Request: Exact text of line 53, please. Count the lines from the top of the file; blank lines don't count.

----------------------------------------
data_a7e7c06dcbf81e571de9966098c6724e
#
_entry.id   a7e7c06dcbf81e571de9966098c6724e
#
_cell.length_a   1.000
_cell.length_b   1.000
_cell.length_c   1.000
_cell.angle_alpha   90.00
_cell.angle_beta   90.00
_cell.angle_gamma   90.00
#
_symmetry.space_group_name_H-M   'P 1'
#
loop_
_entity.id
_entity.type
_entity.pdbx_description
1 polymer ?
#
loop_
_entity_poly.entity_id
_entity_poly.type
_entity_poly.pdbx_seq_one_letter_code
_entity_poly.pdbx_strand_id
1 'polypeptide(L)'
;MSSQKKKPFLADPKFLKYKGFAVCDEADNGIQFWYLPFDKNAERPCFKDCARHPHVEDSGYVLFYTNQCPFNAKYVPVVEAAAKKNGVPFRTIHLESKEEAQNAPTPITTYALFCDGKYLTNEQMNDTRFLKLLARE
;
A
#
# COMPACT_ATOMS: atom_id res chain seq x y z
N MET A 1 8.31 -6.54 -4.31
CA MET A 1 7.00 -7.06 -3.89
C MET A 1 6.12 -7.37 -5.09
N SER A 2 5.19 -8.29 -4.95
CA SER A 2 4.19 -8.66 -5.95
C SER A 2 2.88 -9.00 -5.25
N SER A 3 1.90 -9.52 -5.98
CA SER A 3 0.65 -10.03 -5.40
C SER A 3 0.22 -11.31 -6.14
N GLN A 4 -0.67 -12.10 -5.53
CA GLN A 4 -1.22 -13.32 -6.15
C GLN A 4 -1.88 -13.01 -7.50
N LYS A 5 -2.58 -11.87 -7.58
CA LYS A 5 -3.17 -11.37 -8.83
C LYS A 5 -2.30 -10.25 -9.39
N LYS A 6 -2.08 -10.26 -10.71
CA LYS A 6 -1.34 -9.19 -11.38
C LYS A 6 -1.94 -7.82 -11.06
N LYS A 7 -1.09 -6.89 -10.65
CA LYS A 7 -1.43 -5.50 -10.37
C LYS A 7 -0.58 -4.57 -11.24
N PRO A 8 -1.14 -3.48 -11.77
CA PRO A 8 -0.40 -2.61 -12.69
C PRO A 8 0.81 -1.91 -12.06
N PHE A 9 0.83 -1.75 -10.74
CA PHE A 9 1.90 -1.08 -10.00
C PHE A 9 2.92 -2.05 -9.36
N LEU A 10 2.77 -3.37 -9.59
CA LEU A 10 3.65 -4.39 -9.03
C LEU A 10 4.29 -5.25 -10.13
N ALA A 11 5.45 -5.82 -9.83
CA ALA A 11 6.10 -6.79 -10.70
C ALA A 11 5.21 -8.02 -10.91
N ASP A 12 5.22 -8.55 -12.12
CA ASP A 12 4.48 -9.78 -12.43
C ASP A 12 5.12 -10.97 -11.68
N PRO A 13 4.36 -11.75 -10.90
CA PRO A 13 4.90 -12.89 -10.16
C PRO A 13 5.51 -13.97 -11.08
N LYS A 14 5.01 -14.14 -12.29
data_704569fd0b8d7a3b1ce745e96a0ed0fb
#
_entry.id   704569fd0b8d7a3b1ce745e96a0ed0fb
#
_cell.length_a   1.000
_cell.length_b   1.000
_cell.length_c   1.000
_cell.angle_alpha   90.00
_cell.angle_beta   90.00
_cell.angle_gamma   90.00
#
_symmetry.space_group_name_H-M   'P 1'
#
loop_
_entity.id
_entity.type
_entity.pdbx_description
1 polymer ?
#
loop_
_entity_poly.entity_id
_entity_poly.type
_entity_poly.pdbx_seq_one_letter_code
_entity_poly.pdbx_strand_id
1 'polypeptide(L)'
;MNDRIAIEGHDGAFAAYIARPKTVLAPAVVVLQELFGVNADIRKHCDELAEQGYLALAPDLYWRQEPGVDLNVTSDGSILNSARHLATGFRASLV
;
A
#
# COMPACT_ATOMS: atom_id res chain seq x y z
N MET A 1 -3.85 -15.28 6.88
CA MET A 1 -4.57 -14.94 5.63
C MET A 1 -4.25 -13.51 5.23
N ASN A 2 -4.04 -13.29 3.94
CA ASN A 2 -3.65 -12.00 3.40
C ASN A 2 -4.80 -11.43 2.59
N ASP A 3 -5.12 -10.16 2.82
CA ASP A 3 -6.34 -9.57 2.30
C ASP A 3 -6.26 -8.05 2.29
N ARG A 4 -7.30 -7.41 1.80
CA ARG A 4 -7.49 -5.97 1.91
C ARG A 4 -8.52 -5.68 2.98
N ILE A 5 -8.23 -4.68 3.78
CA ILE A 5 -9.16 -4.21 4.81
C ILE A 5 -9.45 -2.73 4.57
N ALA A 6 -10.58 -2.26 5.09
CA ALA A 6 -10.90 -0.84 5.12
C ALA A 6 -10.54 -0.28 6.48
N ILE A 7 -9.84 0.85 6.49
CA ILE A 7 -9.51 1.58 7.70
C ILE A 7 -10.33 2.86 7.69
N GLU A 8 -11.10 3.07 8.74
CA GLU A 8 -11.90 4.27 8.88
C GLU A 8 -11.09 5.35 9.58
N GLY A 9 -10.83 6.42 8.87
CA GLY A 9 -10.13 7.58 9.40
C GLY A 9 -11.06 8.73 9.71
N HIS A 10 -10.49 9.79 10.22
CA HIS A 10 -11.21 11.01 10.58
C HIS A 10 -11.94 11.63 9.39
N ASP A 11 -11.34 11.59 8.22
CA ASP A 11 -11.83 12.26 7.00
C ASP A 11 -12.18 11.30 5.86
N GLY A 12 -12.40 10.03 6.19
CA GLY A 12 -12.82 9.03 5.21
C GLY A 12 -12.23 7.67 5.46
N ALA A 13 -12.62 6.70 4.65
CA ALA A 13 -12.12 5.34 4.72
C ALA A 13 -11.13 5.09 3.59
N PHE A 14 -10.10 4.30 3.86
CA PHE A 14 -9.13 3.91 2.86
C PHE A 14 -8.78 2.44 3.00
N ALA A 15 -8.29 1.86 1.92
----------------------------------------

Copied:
CA PRO A 8 -0.40 -2.61 -12.69